Who is Alvaro Cepeda Samudio?

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Alvaro Cepeda Samudio

Alvaro Cepeda Samudio
Who is Alvaro Cepeda Samudio? 3

Álvaro Cepeda Samudio, a storyteller and journalist, was born in Barranquilla, Colombia, on March 30, 1926, and passed away in New York on October 12, 1972. His parents were Luciano Cepeda (whose paternal grandfather, Abel Cepeda Vidal, served as mayor of Barranquilla twice and held positions as Secretary of Education and senator) and Sara Samudio, who came from a cultured family.

Álvaro was born with asthma. When he was six years old, his parents separated, and he went to live with his mother in La Ciénaga. His father passed away four years later, in 1936, and Sara and Álvaro returned to Barranquilla, where Álvaro enrolled in the American School. In 1944, he began contributing to the local newspaper El Heraldo by writing a column called “Cosas,” focusing on political matters.

In 1945, while in the third year of high school, he was expelled from school after publishing a piece titled “Brief notes on teachers” in his column, which criticized various teachers at the institution. Subsequently, he started studying at the Colegio de Barranquilla, a public school.

A year later, he returned to the American College, where he established a literary group. Shortly after, he started collaborating with El Nacional. In 1948, he completed his high school education. That same year, in September 1948, he encountered Gabriel García Márquez, a journalist from the Cartagena newspaper El Universal, who was visiting Barranquilla.

He obtained a scholarship from the Governorate of the Atlantic to study English in Baton Rouge, Louisiana. On May 27, 1949, Cepeda Samudio traveled to the United States accompanied by his friend Enrique Scopell. While in Miami, they met two Venezuelan women and the four of them flew to Havana, where they stayed for a week. Cepeda Samudio then journeyed to Ann Arbor, enrolling at the University of Michigan. In August 1949, he traveled to New York and entered Columbia University to pursue studies in journalism and literature. During his time there, he also took additional courses in printing, magazine production and design, modern fiction, and drama. After a brief return to Michigan, he went back to Barranquilla on June 20, 1950.

Upon his return to Colombia, Cepeda Samudio resumed writing a column for El Heraldo titled “Compass of culture.” Together with Gabriel García Márquez, Germán Vargas, and Alfonso Fuenmayor, he launched Crónica, a literary and sports magazine. The magazine was published from 1950 to 1952.

In 1953, Cepeda Samudio assumed the role of director at the newspaper El Nacional. He initiated a transformation in the editorial and news content, introducing a new column called “Seventh Circle,” featuring contributions from renowned journalists, and implementing morning and evening editions. However, the experiment did not succeed, and he was dismissed in December.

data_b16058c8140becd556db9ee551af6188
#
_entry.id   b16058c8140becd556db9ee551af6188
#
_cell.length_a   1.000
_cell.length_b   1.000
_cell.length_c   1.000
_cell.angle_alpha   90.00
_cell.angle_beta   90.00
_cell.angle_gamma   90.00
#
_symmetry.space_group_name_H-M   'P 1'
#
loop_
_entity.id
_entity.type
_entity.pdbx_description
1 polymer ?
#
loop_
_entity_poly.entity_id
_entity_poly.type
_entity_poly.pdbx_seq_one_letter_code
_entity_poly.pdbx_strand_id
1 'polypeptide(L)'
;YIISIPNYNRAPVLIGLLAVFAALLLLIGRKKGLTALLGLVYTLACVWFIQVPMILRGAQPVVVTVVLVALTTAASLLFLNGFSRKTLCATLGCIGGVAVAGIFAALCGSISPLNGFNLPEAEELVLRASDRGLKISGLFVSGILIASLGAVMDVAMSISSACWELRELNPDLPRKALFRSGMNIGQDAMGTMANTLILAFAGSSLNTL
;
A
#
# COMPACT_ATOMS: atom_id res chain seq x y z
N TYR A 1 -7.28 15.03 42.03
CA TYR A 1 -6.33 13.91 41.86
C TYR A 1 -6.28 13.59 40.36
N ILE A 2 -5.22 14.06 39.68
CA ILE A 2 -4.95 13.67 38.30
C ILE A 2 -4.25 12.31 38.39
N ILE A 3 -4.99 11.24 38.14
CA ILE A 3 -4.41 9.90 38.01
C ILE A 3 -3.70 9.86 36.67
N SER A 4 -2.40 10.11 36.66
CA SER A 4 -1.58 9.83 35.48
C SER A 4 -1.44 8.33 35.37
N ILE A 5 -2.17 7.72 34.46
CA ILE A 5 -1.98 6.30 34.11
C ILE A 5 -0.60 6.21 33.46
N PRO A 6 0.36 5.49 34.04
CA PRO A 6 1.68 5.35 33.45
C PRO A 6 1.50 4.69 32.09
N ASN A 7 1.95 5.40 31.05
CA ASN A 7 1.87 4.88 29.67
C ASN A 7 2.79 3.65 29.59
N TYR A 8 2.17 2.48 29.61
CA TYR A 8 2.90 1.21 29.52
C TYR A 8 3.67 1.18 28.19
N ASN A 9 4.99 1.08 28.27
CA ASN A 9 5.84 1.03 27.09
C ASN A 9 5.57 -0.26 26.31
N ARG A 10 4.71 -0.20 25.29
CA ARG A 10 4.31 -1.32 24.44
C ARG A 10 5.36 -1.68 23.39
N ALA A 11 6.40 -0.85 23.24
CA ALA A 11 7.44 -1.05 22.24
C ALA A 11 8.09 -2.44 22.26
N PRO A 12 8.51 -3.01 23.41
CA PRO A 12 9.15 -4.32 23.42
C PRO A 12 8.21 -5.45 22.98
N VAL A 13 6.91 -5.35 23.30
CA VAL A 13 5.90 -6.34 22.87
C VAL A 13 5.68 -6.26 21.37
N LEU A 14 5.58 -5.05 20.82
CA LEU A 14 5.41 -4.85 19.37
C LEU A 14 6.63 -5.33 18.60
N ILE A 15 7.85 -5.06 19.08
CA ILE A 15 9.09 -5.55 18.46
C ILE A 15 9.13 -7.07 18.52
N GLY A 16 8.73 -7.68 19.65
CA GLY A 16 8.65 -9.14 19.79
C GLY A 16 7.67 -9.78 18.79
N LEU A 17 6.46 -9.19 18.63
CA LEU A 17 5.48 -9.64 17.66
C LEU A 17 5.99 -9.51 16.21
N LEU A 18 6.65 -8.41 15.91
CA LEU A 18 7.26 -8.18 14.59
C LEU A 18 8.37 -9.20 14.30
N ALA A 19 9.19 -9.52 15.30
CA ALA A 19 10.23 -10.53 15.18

In the 1950s, Cepeda Samudio engaged in various artistic and commercial pursuits. Alongside his writing, he worked as a salesman for Ford cars (1950-1955) and Westinghouse appliances (1955-1958). In 1958, he joined the Santo Domingo family emporium, initially in an administrative role and later in the publicity and public relations department of the Águila Brewery. He spent a decade as an employee before becoming a consultant for the brand through his agency, Martens Publicidad.

Together with García Márquez, Vargas, Fuenmayor, Alejandro Obregón, Meira Delmar, Orlando Rivera, Julio Mario Santo Domingo, Miguel Camacho Carbonell, and others, Cepeda Samudio formed the Barranquilla Group. They started gathering at La Cueva, a bar that was occasionally visited by Marta Traba, Fernando Botero, Nereo López, Rafael Escalona, ​​Héctor Rojas Herazo, Consuelo Araújo, Enrique Grau, and others. La Cueva closed in 1969, and afterward, some members would meet at La Tiendecita bar and restaurant, a few blocks away.

In 1954, he published a groundbreaking collection of short stories titled “We Were All Waiting,” which had a profound impact on Latin American narrative.

In 1955, Cepeda Samudio married Teresa Manotas, and they had two children named Zoila Patricia (1955-2013) and Álvaro Pablo (1958-1985). He had two more children with Alba Torres: Darío (1955-1979) and Margarita (1962).

In November 1958, he published the first chapter of his novel “The Big House,” titled “The Soldiers,” in Mito magazine. On April 16, 1961, he published the chapter “The Father” in the “Magazine Dominical” of the newspaper El Espectador.

In 1962, he published his only novel, “The Big House.” It is a richly crafted work that blends different narrative voices to recount the banana massacre, a tragic event that took place on December 6, 1928, in Ciénaga, resulting in the deaths of hundreds of people.

On October 12, 1961, Cepeda Samudio began working as the director of Diario del Caribe, which was owned by Mario Santo Domingo. The newspaper underwent significant changes, featuring a new layout with abundant photographs and red headlines to emphasize the news. It focused more on cultural notes and chronicles to differentiate itself from El Heraldo. He retired from Diario del Caribe on February 10, 1972.

Cepeda Samudio suffered from severe headaches, prompting his doctor to advise him to immediately travel to New York. He was admitted to Memorial Sloan-Kettering Cancer Center. While he was in the hospital, he received the first edition of his second collection of short stories, “Juana’s Stories.” Although the doctors had planned to discharge him in three days, he passed away in his sleep on October 12, 1972, at the age of only 46.

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Novel: “The Big House” (1962)
Short Stories: “We Were All Waiting” (1954), “Juana’s Stories” (1972)

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